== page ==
It seems the twiggy branches of Cinctipora, plus many associated bryozoans and communities of tubeworms and molluscs, trap sand and gravel in their interstices, gradually building up mounds that can be 10 km long, 500 m wide and half a metre high. Living on these mounds is a variety of marine life, including Bluff oysters.
From time to time Bluff oyster stocks are decimated by a protozoan parasite called Bonamia exitiosus, but fishers have noted that oysters on the bryozoan reefs are not affected as severely as those on the seabed. Perhaps the chemical defences given off by the resident fauna of the reefs somehow inhibit the parasite and promote oyster health.
This idea of chemical-related health in the sea is fairly new and has yet to be tested in laboratory conditions. But it is a sobering thought that the very act of dredging for oysters may actually destroy the salubrious character of the habitat in which they occur. NIWA researchers are looking at ways of both monitoring environmental health and mitigating the damage done during oyster harvesting.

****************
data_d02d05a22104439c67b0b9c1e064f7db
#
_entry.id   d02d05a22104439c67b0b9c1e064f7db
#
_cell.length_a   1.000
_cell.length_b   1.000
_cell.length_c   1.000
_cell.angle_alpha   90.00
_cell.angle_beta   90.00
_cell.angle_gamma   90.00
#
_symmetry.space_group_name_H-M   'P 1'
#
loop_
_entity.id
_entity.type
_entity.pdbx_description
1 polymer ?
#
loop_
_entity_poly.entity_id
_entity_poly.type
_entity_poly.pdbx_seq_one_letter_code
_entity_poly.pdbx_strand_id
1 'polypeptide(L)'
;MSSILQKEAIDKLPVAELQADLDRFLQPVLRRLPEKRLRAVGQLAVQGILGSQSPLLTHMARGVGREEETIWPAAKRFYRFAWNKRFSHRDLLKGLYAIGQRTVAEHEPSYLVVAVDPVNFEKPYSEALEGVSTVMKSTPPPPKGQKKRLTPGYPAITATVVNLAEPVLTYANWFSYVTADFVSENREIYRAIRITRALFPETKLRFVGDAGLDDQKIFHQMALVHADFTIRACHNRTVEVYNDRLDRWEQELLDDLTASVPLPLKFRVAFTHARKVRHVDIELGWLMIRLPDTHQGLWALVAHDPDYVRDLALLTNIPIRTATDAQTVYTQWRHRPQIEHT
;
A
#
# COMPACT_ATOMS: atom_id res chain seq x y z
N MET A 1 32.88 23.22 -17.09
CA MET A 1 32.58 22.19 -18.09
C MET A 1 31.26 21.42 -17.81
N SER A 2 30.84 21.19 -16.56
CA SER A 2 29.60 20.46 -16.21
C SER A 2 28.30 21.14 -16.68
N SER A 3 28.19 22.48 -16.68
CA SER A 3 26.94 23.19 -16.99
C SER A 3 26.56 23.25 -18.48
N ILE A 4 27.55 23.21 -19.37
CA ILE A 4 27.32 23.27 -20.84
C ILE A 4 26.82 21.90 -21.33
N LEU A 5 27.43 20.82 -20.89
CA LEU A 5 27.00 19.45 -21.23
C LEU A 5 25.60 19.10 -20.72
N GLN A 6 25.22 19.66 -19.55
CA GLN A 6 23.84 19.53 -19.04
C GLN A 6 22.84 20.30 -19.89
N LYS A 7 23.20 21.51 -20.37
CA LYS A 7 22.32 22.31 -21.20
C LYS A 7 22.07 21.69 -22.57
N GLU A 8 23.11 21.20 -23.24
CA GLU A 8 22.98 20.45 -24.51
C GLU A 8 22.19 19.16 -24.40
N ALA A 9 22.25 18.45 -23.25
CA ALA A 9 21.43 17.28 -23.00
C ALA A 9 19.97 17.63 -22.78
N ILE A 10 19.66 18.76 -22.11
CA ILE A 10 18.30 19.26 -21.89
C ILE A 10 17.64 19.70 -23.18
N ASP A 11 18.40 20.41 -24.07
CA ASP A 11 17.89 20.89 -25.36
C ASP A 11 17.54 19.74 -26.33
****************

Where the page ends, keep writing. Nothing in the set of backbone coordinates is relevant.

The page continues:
Buchsbaum wrote that bryozoans “constitute no important source of food or of disease for man.” I have to agree with him on the food count. With their calcium carbonate skeletons, bryozoans would be awfully crunchy to eat.
The question of disease is more interesting. There are documented cases of fishers in the North Sea getting contact dermatitis from handling bryozoan by-catch, but this is more in the nature of an allergic reaction than a serious malady.